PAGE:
Friday, June 25, 2021

Game Review - En Garde!

Title: En Garde!
Design and development: Darryl Hany, Frank Chadwick, John Harshman, and Loren Wiseman
Editor: Paul Evans
Year: 1975, 2005
Pages: 88
Rating: 4.5 of 5 stars

We are from France! 17th or 18th century France. 

En Garde began is a fencing simulation and scaled up from there. It has more in common with Chainmails's Jousting rules and Star Smuggler or Barbarian Prince's time tables than D&D. This is rather refreshing. 

The rules are a detailed walk through this fantastic version of the 17th or 18th century. Your initial character build will require reading or skimming the entire book. While this may seem like a round about way of getting to character creation, the rules are so different than other games that the slog is totally worth it and completely understandable. The system requires no gamemaster, as it is result table based. It could support a gamemaster, if storytelling was desirable. 

I have also heard of people converting the system to an index card game for solo play. While not intended for this purpose, the results-ruling system lends itself to this. Where it falls down is the actual fencing rules. Random really isn't good enough for "reasonable" game play. However, I could see "building" a deck of index cards for certain NPC players so that they are semi-random in their actions, but still have believable drives and actions.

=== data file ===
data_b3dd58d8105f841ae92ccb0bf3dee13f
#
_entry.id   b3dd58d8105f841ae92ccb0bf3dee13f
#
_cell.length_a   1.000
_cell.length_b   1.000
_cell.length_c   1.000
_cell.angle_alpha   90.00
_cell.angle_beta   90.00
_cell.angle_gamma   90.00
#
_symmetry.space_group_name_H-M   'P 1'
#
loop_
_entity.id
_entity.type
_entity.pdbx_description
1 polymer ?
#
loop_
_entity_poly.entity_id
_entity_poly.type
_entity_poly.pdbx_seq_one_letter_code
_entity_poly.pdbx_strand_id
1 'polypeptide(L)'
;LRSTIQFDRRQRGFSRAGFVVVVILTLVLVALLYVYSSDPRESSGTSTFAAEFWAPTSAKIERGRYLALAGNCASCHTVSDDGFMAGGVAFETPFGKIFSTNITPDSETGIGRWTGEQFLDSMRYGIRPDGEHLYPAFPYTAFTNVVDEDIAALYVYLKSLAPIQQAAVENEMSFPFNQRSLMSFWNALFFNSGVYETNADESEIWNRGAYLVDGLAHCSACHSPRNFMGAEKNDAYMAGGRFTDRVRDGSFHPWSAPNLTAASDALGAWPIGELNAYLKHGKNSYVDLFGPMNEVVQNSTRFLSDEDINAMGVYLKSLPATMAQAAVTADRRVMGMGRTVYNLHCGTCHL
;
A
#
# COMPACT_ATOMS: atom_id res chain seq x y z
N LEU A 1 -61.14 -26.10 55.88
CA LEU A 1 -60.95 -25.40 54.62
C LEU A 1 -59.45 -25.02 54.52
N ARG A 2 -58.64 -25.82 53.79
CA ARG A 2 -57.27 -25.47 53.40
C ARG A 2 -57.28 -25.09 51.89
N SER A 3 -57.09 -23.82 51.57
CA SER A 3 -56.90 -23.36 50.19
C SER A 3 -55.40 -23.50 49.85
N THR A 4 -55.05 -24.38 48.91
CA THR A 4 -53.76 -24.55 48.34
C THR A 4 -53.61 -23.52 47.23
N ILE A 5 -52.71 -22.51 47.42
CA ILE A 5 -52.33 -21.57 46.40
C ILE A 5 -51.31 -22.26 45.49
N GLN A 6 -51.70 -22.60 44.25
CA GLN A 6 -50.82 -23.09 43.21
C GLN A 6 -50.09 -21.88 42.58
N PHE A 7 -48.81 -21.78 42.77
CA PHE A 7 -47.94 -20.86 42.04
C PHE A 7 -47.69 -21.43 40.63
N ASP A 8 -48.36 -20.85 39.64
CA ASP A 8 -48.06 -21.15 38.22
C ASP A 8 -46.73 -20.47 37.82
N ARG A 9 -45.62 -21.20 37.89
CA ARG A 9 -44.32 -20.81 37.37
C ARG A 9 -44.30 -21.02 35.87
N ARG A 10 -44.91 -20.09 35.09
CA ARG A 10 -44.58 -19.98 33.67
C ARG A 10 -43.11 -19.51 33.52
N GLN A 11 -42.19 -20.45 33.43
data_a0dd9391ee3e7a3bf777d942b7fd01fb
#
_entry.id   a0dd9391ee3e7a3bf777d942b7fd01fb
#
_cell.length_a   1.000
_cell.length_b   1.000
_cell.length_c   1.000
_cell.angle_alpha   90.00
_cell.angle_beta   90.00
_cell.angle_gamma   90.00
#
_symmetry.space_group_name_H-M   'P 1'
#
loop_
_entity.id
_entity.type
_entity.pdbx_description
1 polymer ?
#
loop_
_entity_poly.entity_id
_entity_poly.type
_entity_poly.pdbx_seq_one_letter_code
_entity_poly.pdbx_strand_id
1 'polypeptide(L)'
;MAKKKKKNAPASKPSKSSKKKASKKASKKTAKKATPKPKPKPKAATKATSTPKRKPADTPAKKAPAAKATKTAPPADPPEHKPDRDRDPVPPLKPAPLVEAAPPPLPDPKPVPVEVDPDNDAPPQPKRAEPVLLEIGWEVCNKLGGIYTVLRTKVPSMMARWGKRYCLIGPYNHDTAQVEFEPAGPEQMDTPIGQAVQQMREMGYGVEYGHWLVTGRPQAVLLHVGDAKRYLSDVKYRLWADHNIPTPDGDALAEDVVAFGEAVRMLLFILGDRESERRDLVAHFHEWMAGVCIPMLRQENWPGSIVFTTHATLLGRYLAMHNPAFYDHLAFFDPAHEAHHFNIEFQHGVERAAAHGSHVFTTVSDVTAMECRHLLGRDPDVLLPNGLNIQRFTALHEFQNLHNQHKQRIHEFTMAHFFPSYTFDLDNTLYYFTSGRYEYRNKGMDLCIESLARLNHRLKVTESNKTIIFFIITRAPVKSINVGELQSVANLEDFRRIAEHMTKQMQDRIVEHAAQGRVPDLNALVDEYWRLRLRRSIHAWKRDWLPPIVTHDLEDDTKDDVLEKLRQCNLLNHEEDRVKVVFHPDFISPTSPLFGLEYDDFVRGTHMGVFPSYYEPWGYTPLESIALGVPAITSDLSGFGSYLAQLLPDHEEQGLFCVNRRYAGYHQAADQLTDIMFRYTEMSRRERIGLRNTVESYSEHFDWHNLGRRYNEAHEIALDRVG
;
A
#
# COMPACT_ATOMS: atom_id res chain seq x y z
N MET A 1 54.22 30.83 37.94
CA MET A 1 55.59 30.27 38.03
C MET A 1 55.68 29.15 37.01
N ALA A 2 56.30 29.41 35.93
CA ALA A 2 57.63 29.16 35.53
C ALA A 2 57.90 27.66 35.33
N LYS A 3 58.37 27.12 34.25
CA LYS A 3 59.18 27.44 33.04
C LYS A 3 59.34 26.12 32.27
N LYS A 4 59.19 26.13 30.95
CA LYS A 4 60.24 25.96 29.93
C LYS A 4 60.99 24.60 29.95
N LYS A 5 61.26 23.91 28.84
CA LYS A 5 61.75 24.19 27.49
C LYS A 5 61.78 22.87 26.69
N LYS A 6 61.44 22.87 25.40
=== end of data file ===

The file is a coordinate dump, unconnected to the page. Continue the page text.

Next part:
Once your character or characters are built, it's time to plan. The time scale is a week of highjinx. You can duel, slum, or run off to war. Or find a mistress... Or two, if you're brave. 

The whole game revolves around picking tasks and attempting them with flair. Combat is deadly, unless your a yellow-bellied cad. Interestingly, since there is an honor system in place, you can avoid death by being a jerk. That's has ramifications for your character. 

You can get going with En Garde in about 2 hours. However, the game itself can go on forever. In fact, there really isn't a concept of party, its a social group. It's a great one shot system if at least one person knows the rules, which could turn into a session icebreaker for those who have flagging interesting the main "show". The system is quick with clear "break points" where the players can pause the action for another day. 

I found this game to be engrossing and engaging. 

I've been aware of this game since the 1980's, but only had a chance to pick it up during the pandemic. I am not aware of the rule changes that came between the original rules  and current 4th edition.  

One of the downsides of this game is the fact that there are clear gender roles which are asymmetrical. Personally, I play a rather "gonzo" style of play where I would simply ignore the fact that women aren't meant to be playable character and just roll with it. 



En Garde! is from UK based group. You can find it here from the manufacturer or get it via Amazon in the US. 


Sunday, June 20, 2021

Minigame Tryout Compartments

This game is designed to be as simple as possible. There are limited number of systems and compartments on each ship. 

In the last post, I mentioned 6 different hit "locations" for criticals. Each type of ship has a list of six hit locations, all of which are different.  

You will notice that some ships are compromised by different types of criticals while others are not. A commercial ship doesn't have the same abilities as warships or auxiliaries, so they cannot lose these systems. Warships are hardened against many attacks, so they cannot lose particular abilities. 

A commercial vessel has the following critical hit locations: 

  1. Life Support,
  2. Communications, 
  3. Hyperdrive,